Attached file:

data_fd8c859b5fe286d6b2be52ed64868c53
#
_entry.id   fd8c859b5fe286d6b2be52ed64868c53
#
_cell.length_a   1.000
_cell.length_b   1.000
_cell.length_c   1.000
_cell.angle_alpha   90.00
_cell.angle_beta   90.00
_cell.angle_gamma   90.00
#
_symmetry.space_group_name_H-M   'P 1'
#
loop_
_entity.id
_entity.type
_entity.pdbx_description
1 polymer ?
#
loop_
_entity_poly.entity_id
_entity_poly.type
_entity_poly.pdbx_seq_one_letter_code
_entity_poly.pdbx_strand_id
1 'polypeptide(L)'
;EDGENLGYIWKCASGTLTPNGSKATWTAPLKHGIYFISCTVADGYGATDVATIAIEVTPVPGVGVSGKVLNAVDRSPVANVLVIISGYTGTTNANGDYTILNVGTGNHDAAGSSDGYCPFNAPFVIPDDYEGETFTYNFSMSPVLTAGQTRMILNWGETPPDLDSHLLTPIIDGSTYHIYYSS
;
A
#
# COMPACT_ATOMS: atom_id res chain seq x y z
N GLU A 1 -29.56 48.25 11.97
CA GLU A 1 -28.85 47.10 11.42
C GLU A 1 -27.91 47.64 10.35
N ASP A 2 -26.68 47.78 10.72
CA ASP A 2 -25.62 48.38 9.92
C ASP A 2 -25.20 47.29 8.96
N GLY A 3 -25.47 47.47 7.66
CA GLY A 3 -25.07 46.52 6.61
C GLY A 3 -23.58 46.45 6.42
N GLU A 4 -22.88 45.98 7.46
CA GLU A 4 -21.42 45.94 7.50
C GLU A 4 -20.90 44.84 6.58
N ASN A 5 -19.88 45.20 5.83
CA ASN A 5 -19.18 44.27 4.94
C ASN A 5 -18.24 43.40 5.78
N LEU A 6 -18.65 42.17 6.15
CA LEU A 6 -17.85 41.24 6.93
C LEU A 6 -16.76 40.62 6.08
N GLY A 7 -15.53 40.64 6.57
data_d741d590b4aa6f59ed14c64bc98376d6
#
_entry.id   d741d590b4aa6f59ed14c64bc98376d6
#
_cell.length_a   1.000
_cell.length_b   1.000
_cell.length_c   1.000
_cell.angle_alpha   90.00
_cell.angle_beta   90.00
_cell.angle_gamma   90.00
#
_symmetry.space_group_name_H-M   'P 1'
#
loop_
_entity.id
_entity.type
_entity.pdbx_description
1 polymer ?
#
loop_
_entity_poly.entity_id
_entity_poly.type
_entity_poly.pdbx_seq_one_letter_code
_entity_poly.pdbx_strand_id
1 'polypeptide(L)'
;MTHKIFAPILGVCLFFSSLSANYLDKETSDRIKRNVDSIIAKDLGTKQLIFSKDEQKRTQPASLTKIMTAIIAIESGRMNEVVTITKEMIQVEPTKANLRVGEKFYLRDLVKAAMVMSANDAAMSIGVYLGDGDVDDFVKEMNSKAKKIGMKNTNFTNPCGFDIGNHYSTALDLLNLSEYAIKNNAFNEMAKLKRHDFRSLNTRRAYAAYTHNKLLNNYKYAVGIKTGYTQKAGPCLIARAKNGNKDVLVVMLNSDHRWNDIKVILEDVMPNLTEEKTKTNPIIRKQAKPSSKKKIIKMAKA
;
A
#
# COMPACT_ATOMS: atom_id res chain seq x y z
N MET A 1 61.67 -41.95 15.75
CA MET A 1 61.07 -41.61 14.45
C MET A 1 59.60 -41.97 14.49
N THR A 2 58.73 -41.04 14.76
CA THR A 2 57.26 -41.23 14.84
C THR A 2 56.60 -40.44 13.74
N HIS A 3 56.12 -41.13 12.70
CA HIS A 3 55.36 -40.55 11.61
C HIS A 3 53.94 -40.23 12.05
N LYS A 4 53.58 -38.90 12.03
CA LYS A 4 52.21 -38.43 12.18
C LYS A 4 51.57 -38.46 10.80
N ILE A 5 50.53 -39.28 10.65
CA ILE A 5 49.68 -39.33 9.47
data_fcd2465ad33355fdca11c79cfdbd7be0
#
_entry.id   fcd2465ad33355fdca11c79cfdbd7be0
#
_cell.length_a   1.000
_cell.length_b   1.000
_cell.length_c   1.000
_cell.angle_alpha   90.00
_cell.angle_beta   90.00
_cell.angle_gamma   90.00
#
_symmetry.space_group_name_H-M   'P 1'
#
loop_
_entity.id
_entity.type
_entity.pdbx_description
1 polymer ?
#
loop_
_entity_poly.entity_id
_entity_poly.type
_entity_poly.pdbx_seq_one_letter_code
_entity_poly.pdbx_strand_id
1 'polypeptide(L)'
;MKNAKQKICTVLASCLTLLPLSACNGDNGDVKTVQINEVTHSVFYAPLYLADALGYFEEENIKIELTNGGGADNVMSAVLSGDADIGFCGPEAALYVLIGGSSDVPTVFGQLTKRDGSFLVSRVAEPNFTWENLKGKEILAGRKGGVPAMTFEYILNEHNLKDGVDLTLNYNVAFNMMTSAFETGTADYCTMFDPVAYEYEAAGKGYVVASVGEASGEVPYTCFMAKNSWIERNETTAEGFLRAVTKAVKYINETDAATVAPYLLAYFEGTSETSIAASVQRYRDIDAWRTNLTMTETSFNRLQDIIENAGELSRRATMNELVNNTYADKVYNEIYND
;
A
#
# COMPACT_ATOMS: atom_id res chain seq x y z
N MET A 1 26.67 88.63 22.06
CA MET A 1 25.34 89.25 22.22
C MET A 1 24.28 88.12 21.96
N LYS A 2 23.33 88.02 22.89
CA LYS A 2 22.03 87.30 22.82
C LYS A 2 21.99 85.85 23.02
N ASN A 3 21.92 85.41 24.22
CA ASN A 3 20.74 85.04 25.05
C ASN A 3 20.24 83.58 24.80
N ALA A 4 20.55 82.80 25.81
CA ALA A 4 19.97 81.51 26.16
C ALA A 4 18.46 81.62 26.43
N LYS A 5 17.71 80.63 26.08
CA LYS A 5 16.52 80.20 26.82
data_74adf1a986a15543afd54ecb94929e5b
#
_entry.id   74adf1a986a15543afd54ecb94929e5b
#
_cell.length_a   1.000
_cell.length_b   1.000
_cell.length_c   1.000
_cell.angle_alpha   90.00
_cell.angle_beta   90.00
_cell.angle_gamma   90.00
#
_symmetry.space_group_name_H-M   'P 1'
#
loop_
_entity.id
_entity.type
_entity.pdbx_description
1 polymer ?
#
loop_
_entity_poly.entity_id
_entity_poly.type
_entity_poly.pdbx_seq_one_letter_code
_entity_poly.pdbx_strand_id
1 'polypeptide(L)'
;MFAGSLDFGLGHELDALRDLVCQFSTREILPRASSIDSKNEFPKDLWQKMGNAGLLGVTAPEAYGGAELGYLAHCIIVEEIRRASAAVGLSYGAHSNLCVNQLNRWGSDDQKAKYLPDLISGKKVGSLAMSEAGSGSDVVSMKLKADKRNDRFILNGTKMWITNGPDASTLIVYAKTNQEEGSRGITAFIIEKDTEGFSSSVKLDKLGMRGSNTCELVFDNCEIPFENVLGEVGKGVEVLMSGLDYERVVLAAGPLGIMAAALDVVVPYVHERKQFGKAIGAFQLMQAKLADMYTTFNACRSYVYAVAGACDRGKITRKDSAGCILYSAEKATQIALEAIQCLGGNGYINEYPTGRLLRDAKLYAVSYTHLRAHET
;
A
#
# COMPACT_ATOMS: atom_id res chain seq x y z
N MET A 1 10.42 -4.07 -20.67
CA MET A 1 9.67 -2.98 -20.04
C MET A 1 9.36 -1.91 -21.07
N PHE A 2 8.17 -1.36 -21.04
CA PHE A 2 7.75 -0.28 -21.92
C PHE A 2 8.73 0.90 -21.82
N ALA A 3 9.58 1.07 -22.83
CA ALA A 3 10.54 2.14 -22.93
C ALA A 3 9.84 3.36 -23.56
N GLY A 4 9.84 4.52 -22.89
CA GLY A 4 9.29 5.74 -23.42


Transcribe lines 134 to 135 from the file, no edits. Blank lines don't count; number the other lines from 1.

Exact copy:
CA ALA A 4 19.97 81.51 26.16
C ALA A 4 18.46 81.62 26.43